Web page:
It didn't die, it moved north to Tallyrand, Blount Island and Heckscher Drive.  Most of the wharfs were demolished during the Haydon Burns era (mid-1950s).

Overstreet

August 03, 2009, 10:35:05 AM
Most likely the businesses that used the wharfs evolved and the wharfs became useless.  Ships likely became larger and needed ports closer to the ocean. Other ports opened up.

The mainstreet bridge opened up and the ferry docks became obsolete. 

They used to move people and freight along the river to down town.  Land transportation probably took over and made river transportation less profitable. Then those docks became unused. 

In another example, the ship yards stopped being profitable and are evolving into something else.

Dog Walker

August 03, 2009, 03:07:12 PM
The marine shipping industry changed drastically with the invention of containerized freight.  The ships got bigger and deeper draft.  The time to load and unload ships dropped drastically.  The wharfs and docks along Jacksonville's downtown waterfront became obsolete.  Because they were no longer in use for shipping, they deteriorated into a real dangerous eyesore and a huge fire hazard.

In their day they were fascinating, vital, ant beds of activity, but shipping technology changed as much as jet airplanes changed international travel.

Bewler

August 04, 2009, 11:45:43 AM
They still could have kept some around for a fresh seafood market for shoppers like in the example posted earlier. In the Downtown Frankenstein article that discusses this, it says that they were demolished to make way for that huge parking lot. Supposedly simultaneously helping the DT parking problem and ridding Bay Street of the seediness and crime brought on by the wharves.

So what’s the lesson here then? Well it’s if there’s crime in an area, don’t try to maintain order and police it, simply blow the whole place to shit!

they deteriorated into a real dangerous eyesore and a huge fire hazard.

Anything can become this if it's not maintained and updated.

tcu70

August 06, 2009, 11:34:24 AM
The electric plant was called Talleyrand Generating Station until sometime in the 60's when it was renamed for J. Dillon Kennedy, a former City Commissioner who was instrumental in growing what is now the JEA.  At that time, electricity in Jax was provided by this plant along with Southside (now demolished) and a floating power plant out by NAS JAX (The Inductance, left over from WWII).  They were building Northside generating station in the 60's.  There was an ongoing debate about whether Jax pollution was caused by the paper mill or the electric plant.  Probably some of both as they both burned high-sulphur content fuel oil and rained black soot down on the city from time to time.  I believe Talleyrand was built around 1900.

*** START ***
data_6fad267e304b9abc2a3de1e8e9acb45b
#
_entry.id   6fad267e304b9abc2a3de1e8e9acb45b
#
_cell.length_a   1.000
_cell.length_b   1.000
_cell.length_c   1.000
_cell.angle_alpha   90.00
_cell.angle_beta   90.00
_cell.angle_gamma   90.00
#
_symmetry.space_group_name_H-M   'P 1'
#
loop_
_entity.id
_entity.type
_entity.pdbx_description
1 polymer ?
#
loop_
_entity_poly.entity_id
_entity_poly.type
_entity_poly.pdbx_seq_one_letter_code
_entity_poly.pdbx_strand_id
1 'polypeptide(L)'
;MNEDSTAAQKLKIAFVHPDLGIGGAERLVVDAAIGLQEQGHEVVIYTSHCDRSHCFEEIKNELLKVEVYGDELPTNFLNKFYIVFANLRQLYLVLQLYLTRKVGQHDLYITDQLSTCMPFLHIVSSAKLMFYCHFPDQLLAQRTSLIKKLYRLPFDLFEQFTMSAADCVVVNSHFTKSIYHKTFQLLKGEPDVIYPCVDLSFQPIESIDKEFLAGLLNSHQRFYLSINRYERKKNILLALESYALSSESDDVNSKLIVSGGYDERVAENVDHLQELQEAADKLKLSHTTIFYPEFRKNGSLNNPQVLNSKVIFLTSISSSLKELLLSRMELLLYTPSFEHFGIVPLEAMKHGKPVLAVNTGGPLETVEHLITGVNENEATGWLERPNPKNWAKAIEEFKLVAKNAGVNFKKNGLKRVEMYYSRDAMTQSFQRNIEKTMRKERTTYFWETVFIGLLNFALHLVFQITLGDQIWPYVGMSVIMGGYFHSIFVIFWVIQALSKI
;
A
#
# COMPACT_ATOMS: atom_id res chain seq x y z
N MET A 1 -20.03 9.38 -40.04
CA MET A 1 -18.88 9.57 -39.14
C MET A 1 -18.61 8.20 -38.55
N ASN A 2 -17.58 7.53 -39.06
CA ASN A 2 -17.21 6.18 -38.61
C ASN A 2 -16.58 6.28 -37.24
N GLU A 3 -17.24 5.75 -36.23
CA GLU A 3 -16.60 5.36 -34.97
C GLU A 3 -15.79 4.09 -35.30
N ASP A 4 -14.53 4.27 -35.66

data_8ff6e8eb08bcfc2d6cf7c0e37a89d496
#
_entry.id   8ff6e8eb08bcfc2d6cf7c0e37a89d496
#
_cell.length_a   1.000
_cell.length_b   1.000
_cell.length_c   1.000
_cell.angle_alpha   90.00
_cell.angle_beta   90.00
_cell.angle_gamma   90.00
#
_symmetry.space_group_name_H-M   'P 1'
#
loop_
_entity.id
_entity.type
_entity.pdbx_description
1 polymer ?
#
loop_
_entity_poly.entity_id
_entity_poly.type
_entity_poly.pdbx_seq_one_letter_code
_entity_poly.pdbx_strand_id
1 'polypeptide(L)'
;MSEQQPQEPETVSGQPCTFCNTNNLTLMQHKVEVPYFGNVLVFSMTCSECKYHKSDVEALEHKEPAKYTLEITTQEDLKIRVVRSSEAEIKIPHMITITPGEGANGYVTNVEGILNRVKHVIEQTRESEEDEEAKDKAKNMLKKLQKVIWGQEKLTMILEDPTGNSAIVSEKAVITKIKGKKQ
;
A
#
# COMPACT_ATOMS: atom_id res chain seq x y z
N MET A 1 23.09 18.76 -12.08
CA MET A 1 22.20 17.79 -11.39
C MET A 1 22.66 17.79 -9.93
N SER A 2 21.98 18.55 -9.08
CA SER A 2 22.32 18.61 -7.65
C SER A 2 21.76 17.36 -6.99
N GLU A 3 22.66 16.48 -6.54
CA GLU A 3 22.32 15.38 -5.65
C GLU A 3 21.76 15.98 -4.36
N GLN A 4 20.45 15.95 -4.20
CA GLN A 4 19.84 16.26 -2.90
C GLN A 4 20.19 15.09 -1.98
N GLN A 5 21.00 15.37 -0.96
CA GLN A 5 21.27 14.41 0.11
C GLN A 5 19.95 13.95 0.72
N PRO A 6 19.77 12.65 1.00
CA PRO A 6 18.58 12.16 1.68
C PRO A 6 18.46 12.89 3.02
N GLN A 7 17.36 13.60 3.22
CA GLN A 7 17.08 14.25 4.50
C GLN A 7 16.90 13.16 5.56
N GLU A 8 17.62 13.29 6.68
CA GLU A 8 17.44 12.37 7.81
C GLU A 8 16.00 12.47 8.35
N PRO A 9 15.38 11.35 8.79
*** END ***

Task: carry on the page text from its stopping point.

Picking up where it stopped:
stephendare

August 06, 2009, 12:21:17 PM
Wow.  tcu70.  welcome to the forums and thanks for this really insightful post.  I wonder if there are any old pictures of these locations and plants?

Ocklawaha

August 27, 2009, 07:13:33 PM
The state archives identifies this power plant as serving electirc trolleys.  Based on the landscaping, apparent age, and design, could it be anywhere else but Jacksonville?  What year?



stjr, I just ran across this. Yes this was the streetcar generating plant. It was located where the Times-Union Buildings are today. There was also a grand old office building on the corner there at the foot of the Riverside viaduct that was one of the only technical academy's in the USA to teach streetcar operation and management skills. Across the street, where the Skyway barn is today stood the original streetcar barns. It was a large, nearly city block size building at least twice expanded...still had the track inside and the inspection pits between the rails when JTA decided the building had gotten in the way of the new Acosta Bridge approach and HAD TO BE TORN DOWN. Once it was down they had a SHAZAM MOMENT! Down in "Jake the Snakes" office, "Well lookie here boys, Boss Hogg says that old building wasn't in the way after all, that old site SURE WOULD MAKE A DANDY SKYWAY LOT, wouldn't it Roscoe?" It all could of been, should of been saved. Imagine the landing in that giant old power building, office and barns... JACKSONVILLE LANDING and THE CAR BARN! Oh and electric cars started around 1890 here in Jax., while I don't have a date, that could well be it.



OCKLAWAHA

stjr

August 27, 2009, 10:06:48 PM
Ock, thanks for the update.  I really wish we had those street cars instead of ye olde $ky-high-way.  So much more attractive, charming, warm, affordable, and useful!  ;)

psalmist51

October 10, 2009, 02:45:20 AM
tcu70 thank you so much for your insight on past Jacksonville.  My great grandfather was J. Dillion Kennedy, and until the other day I had no idea he used to be a Utilities Commissioner.

BOfficer

August 06, 2013, 12:00:11 PM
Great photos showing the old waterfront. 

I really would like to see Jacksonville take hold of it's biggest asset:  The Water!  We have a large river running right through the middle of some of our best real estate. 

Why not more waterfront based attractions?  Restaurants, bars, shopping, water sports, marinas, etc. 

Overstreet

August 06, 2013, 02:36:39 PM
Great photos showing the old waterfront. 

I really would like to see Jacksonville take hold of it's biggest asset:  The Water!  We have a large river running right through the middle of some of our best real estate. 

Why not more waterfront based attractions?  Restaurants, bars, shopping, water sports, marinas, etc.

Why not?

Twenty five years ago where were less than there is now. There are more  hotels, more restruants, fancy condos, river walks on the river and business just doesn't seem to thrive.